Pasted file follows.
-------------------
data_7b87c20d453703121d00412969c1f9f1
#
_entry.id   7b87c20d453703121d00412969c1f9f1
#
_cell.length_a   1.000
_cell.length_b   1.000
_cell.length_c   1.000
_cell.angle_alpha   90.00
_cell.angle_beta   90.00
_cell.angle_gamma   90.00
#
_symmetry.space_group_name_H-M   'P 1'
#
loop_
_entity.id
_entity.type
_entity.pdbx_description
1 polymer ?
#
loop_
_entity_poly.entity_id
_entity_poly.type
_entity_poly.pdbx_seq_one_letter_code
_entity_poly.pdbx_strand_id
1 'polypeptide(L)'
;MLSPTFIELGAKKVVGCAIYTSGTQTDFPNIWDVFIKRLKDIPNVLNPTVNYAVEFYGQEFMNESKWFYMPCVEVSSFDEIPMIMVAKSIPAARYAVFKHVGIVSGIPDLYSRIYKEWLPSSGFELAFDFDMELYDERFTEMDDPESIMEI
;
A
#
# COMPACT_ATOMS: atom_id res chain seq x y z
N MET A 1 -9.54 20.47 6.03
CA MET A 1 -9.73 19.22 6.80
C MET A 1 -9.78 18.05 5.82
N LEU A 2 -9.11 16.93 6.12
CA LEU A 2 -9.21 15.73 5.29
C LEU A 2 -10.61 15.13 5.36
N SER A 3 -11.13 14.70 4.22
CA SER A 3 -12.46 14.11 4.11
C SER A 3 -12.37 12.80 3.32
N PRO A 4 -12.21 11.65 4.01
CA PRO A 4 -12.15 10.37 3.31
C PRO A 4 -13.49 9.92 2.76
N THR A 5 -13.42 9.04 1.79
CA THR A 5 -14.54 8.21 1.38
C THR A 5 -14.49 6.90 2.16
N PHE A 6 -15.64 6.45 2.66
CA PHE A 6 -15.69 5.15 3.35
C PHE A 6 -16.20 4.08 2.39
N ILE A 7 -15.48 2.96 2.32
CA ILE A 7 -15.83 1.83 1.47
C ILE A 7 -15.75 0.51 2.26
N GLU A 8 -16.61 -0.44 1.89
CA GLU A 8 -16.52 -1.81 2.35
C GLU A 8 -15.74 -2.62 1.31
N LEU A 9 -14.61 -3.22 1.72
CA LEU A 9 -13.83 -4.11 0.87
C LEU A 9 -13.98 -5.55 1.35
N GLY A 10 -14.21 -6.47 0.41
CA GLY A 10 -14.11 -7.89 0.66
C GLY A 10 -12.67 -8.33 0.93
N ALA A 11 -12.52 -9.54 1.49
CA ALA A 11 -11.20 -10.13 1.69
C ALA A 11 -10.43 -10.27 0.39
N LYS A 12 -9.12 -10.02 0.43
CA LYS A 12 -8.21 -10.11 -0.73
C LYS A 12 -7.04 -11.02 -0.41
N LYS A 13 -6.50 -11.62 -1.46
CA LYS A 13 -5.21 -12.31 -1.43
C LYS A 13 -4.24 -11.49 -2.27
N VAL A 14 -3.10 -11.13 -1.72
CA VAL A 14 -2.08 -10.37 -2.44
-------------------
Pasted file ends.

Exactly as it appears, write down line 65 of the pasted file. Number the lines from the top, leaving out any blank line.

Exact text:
CA LYS A 12 -8.21 -10.11 -0.73